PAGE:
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Willingway Hospital stresses 'full continuum of care' for recovery

September 15, 2011
by News release
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Statesboro, Ga. — September is National Alcohol and Drug Addiction Recovery Month, and Willingway Hospital, a comprehensive treatment facility in Georgia, is stressing the need for a full continuum of care—beyond initial detoxification—to give those addicted to alcohol and drugs the best chances for recovery.

National Alcohol and Drug Addiction Recovery Month is hosted nationally by the Substance Abuse and Mental Health Services Administration Center for Substance Abuse Treatment. This year's theme is "Join the Voices for Recovery: Recovery Benefits Everyone."

"Patients in recovery significantly underestimate the impact their drug or alcohol addiction has had on those around them, whether it's family, friends or co-workers," said Robert W. Mooney, MD, addiction psychiatrist and medical director of Willingway Hospital. "Many mistakenly believe that they go through a magical treatment then everything returns to normal. Recovering addicts often struggle with the enormity of life changes. Therefore, they need access to ongoing programs and services that help them gradually ease into sobriety as well as help build a strong support network to ensure their recovery success."

The societal challenges those in recovery face include returning to work, reconnecting with family and friends, and recognizing the need for ongoing peer support as well as dealing with the general stigma attached to addicts. According to Dr. Mooney, "One of the major contributors to relapse is being ill-equipped to deal with these types of day-to-day challenges."

Willingway advocates developing a treatment program tailored to the specific needs of the individual, and one that include a full continuum of care. After adequate detoxification (removing all hazardous substances which are known to contribute to relapse), patients should discuss the need for the following types of ongoing programs and services with their attending physician:

Inpatient/residential services
The patient/client actually lives in the facility for a period of time which may vary from two to eight weeks, depending on the program and need. The facility is staffed 24/7. Treatment focuses on emotional stabilization, education about the illness, development of recovery resources and skills, and personal adoption of recovery principles. Day treatment/partial hospitalization is often available for patients who no longer need 24-hour care but do need more structure than outpatient treatment provides.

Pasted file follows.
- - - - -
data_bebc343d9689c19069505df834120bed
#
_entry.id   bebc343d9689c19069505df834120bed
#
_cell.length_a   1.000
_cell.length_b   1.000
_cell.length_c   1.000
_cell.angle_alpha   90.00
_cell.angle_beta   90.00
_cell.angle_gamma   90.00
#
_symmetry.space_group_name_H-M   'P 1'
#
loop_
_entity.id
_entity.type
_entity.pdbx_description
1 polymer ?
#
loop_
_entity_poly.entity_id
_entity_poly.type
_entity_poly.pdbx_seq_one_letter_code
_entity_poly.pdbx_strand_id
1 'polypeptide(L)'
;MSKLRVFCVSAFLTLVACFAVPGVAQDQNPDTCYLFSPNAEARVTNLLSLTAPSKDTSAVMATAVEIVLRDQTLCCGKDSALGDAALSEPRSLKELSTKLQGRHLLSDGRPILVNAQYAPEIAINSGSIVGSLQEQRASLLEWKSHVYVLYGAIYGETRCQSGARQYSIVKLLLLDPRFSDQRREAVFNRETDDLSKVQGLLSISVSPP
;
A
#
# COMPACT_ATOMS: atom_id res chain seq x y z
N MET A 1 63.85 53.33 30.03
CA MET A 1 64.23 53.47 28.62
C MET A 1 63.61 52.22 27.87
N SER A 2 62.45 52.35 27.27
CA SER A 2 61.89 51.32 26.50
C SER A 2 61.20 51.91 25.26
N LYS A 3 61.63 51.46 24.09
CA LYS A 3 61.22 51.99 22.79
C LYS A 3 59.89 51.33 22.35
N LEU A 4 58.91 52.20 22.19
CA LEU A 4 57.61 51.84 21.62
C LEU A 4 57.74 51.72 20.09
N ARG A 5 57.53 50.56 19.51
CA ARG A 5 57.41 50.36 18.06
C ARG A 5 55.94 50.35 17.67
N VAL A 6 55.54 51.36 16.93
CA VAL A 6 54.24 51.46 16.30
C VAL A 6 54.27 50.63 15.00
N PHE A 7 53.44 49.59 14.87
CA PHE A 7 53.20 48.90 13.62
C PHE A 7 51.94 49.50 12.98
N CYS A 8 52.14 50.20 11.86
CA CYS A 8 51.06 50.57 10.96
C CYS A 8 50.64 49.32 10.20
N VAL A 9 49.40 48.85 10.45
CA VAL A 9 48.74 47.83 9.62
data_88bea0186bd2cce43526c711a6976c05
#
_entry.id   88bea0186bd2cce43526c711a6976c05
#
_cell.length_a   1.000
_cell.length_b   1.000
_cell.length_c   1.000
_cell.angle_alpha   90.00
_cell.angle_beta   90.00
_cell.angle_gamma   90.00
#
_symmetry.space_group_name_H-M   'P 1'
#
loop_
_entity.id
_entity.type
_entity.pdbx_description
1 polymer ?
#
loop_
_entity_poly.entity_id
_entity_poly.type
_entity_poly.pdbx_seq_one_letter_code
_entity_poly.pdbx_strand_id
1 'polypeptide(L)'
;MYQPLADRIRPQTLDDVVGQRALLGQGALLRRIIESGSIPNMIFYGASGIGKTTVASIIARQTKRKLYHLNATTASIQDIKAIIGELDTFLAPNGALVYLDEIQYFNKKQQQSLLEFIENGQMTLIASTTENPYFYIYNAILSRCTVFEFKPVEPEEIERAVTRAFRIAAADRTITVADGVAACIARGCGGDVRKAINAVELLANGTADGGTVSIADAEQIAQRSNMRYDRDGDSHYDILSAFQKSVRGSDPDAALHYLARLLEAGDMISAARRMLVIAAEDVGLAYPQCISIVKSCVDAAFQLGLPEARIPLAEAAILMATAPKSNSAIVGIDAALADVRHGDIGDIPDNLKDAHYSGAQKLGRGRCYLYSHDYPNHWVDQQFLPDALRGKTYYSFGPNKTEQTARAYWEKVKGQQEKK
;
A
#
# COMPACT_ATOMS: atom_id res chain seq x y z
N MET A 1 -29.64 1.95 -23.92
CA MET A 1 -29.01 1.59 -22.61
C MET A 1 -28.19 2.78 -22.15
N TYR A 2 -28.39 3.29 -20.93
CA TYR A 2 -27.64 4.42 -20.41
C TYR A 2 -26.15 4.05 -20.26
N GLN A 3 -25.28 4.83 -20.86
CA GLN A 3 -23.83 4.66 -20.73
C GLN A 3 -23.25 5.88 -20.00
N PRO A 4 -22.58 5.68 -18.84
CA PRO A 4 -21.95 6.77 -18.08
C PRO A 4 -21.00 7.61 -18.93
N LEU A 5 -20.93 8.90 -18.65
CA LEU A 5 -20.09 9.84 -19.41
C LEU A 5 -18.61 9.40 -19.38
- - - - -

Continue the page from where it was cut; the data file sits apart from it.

Extended treatment
This is a longer-term solution and is designed for patients who need an extended period of time in a structured setting in order to establish a solid recovery program. Length of stay generally ranges from 90 days to one year. This level of care provides a structured, supportive environment. Group and/or individual therapy is provided. Patients/clients begin to assume responsibilities for daily living activities.

Outpatient treatment
This level of care is designed to allow the patient/client to live at home and attend sessions during the day or evening. Program participation averages about 10 hours a week. Therapy includes a combination of didactic (educational), group, individual, and family therapy.

Comprehensive family program
Addiction affects the entire family, therefore, it is important that the family be involved in the treatment process. The patient/client's spouse and other family members participate in education programs, meetings with the attending physician and counselors, and family counseling sessions.

Continuing Care Plan.
This plan is jointly devised with the patient/client and counselor. It addresses any unresolved issues from treatment and provides recommendations for the best chance of success after discharge, including participation in 12-step recovery meetings, obtaining a sponsor, and living in a non-toxic environment.

Dr. Mooney adds, "Experience has shown that those who follow an aftercare plan are more likely to maintain sobriety. Establishing a peer-support network is a lot like buying life insurance, the benefit is never fully realized until you actually need it."

National Recovery Month promotes the societal benefits of treatment for substance use and mental disorders, celebrates people in recovery, lauds the contributions of treatment providers, and promotes the message that recovery in all its forms is possible. Recovery Month spreads the positive message that behavioral health is essential to overall health, that prevention works, treatment is effective and people can and do recover.